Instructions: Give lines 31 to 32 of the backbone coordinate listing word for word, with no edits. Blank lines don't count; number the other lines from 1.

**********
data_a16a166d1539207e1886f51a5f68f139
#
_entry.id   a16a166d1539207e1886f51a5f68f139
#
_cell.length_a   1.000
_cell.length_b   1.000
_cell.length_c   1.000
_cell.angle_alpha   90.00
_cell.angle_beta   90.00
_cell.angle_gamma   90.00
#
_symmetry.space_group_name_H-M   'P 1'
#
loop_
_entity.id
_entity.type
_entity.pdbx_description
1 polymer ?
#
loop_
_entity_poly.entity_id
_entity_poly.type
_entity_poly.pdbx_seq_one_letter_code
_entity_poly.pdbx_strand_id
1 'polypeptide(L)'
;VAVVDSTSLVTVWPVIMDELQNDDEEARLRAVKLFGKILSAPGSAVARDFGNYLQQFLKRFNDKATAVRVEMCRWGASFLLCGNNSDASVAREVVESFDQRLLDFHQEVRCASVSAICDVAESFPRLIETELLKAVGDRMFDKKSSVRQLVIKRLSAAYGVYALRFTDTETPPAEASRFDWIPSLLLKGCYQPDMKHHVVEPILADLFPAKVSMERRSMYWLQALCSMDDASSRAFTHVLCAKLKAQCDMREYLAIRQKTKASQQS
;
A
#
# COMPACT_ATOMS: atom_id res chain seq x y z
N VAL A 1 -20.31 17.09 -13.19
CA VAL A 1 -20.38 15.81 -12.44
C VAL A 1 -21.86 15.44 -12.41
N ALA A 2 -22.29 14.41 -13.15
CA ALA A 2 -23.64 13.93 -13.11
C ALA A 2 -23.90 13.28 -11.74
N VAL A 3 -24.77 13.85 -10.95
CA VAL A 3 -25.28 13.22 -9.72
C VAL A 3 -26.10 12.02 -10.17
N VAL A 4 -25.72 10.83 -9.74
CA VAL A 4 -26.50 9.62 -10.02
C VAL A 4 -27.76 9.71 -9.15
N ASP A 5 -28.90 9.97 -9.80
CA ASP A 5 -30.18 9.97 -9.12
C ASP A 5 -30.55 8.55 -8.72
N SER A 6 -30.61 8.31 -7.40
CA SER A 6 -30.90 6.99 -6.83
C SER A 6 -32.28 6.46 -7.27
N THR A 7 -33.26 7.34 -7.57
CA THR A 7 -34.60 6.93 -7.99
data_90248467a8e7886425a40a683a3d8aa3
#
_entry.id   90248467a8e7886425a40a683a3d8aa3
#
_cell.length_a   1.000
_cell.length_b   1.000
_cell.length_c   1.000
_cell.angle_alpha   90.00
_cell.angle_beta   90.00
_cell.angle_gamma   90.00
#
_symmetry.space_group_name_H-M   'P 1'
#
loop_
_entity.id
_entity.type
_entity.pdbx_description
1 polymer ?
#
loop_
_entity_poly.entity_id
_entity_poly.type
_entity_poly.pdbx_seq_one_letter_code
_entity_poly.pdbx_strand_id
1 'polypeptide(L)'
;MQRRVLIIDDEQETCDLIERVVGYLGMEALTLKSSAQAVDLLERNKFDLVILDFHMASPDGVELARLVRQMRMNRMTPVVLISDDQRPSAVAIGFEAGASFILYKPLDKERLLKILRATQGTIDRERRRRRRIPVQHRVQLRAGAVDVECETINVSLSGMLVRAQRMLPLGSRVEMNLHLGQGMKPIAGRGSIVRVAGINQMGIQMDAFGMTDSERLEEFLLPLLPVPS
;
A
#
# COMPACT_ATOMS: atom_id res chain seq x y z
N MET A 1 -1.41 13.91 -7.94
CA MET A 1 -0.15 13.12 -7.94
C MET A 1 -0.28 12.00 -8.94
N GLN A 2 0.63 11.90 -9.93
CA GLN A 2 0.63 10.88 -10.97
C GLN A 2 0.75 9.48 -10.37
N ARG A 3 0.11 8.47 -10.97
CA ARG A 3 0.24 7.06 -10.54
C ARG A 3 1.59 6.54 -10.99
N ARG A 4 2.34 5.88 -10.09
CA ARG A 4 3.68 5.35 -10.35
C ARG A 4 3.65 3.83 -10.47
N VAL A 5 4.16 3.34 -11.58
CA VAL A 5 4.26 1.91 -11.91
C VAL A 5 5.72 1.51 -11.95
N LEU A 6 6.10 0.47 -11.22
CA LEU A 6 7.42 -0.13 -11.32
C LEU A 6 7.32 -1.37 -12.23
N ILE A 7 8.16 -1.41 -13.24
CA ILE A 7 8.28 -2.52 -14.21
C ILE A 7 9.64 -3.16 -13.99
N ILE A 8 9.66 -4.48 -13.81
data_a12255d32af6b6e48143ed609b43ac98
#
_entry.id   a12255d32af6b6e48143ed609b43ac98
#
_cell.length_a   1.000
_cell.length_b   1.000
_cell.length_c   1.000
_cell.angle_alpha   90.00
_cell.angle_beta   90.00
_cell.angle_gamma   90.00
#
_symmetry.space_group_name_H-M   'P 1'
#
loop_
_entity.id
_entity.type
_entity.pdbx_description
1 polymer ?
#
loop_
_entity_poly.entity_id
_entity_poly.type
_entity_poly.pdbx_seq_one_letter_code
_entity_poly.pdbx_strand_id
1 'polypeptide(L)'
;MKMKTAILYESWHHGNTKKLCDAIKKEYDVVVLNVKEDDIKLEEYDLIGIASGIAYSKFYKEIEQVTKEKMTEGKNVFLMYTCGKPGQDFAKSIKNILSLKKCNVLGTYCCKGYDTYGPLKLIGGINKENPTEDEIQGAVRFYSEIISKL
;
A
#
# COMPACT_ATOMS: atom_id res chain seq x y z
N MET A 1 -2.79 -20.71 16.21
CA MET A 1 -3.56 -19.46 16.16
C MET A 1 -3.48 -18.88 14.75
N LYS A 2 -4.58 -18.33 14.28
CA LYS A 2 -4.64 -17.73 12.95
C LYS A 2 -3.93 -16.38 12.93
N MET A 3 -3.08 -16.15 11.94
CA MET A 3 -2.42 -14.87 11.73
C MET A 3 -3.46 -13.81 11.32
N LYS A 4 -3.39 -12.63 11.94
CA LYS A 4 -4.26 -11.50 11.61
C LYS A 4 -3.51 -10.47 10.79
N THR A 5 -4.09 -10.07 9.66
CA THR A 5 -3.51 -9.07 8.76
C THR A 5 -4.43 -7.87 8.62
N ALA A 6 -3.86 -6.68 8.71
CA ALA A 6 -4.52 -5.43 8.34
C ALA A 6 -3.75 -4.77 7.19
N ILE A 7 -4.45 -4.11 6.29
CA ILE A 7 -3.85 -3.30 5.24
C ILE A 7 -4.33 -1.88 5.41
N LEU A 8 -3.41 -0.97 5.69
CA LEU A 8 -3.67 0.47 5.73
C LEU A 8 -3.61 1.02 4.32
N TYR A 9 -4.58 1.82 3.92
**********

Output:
N VAL A 1 -20.31 17.09 -13.19
CA VAL A 1 -20.38 15.81 -12.44